If you really know what you are doing you can deal with all that – certainly enough to prevent it resulting in stress-related illnesses. But the reason I wrote this article was because of some other comments I read about travelling times between lessons.

My ideal day is to have a two-hour lesson at 10am, another at 2pm, and one more at 6pm. Give me a full week of those and I am very happy indeed. The two-hour gap gives me time to go to the loo, have a snack, put my feet up, or go and do some shopping. A much less satisfying day is if I get six one-hour lessons, because that only leaves an hour between each, and that means rushing between them. So I was surprised to see someone claim that they leave half an hour or “even 45 minutes” so that they can go shopping, eat in a cafe, and/or take a toilet break. If you want to have stress creep up on you, that is one sure-fire way of letting it!

You see, with my “ideal day” I’d end up with 42 hours of lessons in a week, because I work 7 days a week (including evenings) if needs be. Of course, in reality I don’t always do 42 hours. I once did 60 (and it hurt), and at the start of last year when the recession finally caught up with me I did a few weeks in the low twenties (that hurt, too, but for different reasons). My average is typically in the range 30-40 hours – with the occasional weeks higher or lower than that.

I suspect that the problem lies with the minimum number of hours an instructor needs to work if they do this full-time. For it to be anywhere near worthwhile as a paying job you’ve got to do at least 25-30 hours a week. If you work 7 days a week that means an average of at least four hours a day, but if you don’t do evenings or weekends, the average daily hours rises to at least six. When you start trying to squeeze that in Monday to Friday daytimes you’re creating a problem for yourself, and the only way you can do it is if you start giving yourself silly 30-minute travelling times. Subsequently, that means timing your lessons to perfection (i.e. using a stopwatch and never over-running even by a minute). And this is for just 30 hours – you haven’t a hope in hell of fitting in extra lessons if pupils want them. There is no way you can do this job full time such that you are working literally ALL the time while you’re doing it, and do it to a high standard, if you are racing from one lesson to the next all the time. Heck, one of the main reasons I went for it was that you can “choose your own hours” – and you can, as long as you don’t interpret that as being able to pick and choose pupils as if they were controlled by a tap.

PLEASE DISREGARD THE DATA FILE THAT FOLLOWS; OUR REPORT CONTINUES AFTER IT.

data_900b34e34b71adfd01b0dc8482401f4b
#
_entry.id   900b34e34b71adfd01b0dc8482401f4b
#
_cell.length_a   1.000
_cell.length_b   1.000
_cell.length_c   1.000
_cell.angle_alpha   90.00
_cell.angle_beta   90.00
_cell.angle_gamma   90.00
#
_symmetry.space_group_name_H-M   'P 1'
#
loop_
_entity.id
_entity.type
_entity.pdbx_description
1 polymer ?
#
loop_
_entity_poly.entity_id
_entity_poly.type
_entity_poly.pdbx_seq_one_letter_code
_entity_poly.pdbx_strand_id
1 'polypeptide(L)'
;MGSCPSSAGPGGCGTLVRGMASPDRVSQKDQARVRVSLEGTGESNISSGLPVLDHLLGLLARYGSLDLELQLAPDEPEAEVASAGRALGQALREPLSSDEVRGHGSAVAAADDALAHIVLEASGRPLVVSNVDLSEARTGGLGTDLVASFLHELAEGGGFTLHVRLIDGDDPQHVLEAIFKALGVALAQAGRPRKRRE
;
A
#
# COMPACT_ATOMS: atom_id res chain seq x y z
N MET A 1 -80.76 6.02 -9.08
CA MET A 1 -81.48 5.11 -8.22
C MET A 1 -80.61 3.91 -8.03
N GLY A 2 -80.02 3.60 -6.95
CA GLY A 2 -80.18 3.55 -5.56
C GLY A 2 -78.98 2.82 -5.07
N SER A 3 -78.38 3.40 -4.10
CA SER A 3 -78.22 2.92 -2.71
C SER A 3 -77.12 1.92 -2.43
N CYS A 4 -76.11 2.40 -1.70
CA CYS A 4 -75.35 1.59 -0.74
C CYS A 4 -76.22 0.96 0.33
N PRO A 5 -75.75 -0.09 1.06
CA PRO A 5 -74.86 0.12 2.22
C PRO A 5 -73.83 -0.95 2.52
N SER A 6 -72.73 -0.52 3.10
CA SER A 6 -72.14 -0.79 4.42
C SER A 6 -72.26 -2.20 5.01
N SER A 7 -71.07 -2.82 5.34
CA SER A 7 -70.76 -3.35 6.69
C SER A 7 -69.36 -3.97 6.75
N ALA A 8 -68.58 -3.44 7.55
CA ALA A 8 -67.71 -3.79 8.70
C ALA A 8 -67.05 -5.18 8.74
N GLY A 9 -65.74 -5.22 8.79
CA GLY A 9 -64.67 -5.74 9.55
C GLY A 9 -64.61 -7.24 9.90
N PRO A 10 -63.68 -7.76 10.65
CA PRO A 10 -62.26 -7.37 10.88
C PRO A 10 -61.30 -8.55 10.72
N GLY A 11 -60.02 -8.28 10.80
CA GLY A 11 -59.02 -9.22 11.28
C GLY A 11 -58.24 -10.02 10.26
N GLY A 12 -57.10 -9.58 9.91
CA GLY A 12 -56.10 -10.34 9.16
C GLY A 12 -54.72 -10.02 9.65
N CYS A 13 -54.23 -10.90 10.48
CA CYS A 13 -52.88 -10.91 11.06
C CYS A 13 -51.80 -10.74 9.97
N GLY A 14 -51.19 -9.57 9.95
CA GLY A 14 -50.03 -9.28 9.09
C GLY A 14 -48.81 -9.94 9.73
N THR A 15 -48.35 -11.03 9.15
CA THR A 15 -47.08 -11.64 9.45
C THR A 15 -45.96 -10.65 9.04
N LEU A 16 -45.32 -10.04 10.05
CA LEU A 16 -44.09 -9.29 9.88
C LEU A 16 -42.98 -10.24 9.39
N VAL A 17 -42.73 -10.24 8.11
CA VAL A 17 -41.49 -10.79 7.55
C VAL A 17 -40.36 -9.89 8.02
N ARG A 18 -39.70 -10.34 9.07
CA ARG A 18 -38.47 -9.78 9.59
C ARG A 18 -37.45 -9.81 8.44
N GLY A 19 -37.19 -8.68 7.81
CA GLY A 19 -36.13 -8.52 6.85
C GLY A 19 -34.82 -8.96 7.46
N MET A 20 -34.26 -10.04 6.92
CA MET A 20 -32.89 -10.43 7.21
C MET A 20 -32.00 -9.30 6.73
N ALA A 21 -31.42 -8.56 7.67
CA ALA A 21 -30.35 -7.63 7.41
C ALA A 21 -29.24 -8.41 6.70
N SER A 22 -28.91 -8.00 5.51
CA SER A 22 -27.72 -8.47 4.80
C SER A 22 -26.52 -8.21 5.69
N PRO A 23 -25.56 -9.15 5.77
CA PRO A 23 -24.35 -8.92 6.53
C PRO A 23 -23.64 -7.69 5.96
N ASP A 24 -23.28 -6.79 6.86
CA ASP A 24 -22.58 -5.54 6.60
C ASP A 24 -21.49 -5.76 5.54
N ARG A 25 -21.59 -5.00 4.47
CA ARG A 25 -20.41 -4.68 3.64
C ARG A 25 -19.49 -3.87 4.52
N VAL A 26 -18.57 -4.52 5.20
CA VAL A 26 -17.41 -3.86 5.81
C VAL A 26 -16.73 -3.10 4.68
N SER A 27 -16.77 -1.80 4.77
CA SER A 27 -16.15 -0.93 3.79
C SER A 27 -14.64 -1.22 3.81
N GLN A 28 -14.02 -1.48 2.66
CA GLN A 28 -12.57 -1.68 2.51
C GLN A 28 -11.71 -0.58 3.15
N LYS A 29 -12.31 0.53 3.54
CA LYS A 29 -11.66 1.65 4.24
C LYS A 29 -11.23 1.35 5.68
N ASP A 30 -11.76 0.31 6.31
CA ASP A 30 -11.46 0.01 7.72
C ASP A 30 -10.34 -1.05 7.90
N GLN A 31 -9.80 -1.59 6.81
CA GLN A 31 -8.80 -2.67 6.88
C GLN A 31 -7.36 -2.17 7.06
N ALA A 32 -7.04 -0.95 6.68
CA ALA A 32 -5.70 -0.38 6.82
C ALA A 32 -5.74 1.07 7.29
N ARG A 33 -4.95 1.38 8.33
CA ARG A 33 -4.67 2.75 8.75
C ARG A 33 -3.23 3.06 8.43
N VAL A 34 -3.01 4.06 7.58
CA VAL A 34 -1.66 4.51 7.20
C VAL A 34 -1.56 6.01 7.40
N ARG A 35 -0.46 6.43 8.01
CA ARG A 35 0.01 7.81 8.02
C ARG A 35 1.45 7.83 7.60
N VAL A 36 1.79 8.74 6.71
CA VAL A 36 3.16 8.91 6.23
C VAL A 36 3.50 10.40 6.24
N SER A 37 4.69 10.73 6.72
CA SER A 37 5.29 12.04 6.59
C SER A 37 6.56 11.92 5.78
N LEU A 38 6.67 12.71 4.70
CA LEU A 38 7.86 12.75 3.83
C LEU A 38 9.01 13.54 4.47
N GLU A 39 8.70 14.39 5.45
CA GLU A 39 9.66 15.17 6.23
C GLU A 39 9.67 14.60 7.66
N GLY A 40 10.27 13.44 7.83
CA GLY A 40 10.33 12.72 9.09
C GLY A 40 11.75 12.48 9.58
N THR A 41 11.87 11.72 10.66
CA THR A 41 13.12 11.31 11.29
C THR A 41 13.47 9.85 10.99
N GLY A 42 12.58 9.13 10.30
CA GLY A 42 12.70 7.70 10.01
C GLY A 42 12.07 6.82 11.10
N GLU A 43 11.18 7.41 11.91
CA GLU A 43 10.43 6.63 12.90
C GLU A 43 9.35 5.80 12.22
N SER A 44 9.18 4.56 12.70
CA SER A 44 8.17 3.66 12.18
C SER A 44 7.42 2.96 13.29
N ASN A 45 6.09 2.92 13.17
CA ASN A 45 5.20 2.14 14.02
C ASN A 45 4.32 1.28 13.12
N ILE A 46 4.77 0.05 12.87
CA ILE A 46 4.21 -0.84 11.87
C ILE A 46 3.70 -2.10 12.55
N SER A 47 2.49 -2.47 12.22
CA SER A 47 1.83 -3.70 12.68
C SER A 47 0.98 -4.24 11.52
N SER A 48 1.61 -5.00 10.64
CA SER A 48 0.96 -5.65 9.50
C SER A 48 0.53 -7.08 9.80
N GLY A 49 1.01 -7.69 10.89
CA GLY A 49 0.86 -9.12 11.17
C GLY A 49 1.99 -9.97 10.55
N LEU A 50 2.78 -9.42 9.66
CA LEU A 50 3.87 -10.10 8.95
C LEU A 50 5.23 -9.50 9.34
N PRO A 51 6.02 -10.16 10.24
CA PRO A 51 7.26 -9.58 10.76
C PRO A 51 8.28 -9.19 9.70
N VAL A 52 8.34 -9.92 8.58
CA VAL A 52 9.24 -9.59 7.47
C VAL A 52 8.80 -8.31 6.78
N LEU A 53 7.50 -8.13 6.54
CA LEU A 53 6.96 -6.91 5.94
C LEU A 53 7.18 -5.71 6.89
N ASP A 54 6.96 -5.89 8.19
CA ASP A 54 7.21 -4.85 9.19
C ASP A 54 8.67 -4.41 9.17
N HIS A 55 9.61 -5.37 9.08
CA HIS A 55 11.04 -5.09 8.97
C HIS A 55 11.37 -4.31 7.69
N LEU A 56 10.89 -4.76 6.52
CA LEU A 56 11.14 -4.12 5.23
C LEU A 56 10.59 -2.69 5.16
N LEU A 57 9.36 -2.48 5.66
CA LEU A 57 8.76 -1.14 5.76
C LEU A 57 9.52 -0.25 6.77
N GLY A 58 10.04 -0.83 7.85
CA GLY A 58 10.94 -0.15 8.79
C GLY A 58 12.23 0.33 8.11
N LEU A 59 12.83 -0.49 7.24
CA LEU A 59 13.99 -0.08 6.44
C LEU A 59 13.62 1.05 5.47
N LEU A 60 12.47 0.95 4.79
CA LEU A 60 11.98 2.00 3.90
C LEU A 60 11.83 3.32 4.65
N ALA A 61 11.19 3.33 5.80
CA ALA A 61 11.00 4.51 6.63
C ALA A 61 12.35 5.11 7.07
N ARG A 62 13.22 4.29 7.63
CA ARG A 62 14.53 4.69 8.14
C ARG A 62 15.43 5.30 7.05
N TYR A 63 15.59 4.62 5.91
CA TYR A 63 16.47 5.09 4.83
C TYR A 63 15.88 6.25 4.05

You can see how working in a rushed manner is going to create stress just by itself. But by treating pupils the way you’re going to have to treat them, and bearing in mind the way you might be behaving towards them if you’re already maxed out on the stress-o-meter by racing between lessons, you’re very likely to lose some of them. They aren’t going to give you a good review, and so over time your workload will quite possibly be adversely affected by it. And that leads to yet more stress. Believe me, I pick pupils up all the time who are surprised at how I conduct my lessons (in turn, I’m always surprised by what they have become accustomed to).

By leaving myself at least an hour between lessons (wherever possible) I can make sure I’m nice and relaxed at the start of each one, and I don’t have to worry about over-running by a few minutes. By not restricting my available hours in the first place I have no worries about being able to get my required number of lessons in. By being generous to pupils, it allows me room to negotiate when the need arises. So I am managing all the stressful parts of the job that I have the ability to directly influence. Plus, the extra work when it’s available covers me for time off when I need it and the lean times when the work isn’t quite as freely available.